Maryland sculptor turns nature’s flow into furniture

Using a self-taught technique, David Knopp carves plywood laminate into fantastically abstract shapes, imbuing the rigid nature of wood with the fluidity of water. Video produced by Patrick Ridgely, shot by Tim Pugh and edited by Bob Mixter, Maryland Public Television.

David Knopp knows that plywood, a veneer composite used for construction, is not the most exciting material, but it’s his supply of choice for creating his abstract sculptural pieces of furniture.

“I’m interested in the end grains of the plywood because when I carve it, the strata which acts as lines, you can express all kinds of movement,” Knopp said. “It actually becomes the lines that you’re eyes follow.”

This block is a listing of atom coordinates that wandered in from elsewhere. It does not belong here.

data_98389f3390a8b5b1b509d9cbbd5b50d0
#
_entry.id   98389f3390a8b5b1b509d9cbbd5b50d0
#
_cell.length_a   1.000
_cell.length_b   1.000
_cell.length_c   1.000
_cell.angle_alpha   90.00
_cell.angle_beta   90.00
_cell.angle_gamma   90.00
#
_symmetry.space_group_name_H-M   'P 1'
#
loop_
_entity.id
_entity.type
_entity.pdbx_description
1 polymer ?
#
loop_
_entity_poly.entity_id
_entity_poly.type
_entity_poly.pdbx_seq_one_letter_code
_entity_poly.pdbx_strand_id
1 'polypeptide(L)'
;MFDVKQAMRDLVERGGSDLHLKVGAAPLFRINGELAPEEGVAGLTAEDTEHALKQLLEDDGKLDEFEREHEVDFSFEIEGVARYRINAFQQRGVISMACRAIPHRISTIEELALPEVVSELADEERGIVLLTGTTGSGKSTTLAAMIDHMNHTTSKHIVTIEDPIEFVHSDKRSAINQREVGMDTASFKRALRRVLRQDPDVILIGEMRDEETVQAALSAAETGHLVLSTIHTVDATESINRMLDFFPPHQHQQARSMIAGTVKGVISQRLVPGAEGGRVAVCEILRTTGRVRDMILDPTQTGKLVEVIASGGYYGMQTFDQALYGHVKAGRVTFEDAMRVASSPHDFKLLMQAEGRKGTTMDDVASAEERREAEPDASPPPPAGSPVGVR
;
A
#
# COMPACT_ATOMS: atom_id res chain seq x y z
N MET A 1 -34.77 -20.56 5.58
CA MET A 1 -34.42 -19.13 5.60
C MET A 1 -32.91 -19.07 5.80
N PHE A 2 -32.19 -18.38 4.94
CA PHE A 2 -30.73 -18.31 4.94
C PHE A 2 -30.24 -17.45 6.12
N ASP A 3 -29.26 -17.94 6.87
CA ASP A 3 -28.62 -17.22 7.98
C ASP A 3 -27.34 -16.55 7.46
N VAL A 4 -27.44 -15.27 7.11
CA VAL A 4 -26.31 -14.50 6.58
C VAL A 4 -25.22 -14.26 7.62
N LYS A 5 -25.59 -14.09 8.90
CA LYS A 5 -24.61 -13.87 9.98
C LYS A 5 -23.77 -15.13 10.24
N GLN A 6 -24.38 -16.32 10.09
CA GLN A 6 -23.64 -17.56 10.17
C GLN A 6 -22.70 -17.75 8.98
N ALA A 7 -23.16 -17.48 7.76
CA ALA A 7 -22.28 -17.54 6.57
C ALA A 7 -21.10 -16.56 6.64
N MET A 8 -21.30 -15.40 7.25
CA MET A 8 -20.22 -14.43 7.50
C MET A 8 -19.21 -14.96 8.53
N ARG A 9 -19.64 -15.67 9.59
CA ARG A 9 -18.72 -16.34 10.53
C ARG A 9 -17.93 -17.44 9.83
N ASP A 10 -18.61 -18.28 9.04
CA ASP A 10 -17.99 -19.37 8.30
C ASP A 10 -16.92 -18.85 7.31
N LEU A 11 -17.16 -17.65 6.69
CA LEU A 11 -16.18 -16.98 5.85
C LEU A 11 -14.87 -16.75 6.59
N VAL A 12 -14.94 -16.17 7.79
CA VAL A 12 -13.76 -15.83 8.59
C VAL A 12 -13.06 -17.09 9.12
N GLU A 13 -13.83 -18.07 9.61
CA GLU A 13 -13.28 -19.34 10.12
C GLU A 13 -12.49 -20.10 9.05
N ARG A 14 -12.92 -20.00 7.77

“It actually becomes the lines that you’re eyes follow.”

The Baltimore-based artist designs his sculptures by first photographing bare trees in the middle of winter, when “you can actually see the contours and the surfaces.” He turns those photographs into drawings and then interprets his drawings with wood, trying to maintain the movement he sees throughout the process.

“When people first see my work, I’m not sure they look at it and see, ‘Oh, that’s a piece of furniture.’”

Local Beat is a weekly series on Art Beat that features arts and culture stories from PBS member stations around the nation.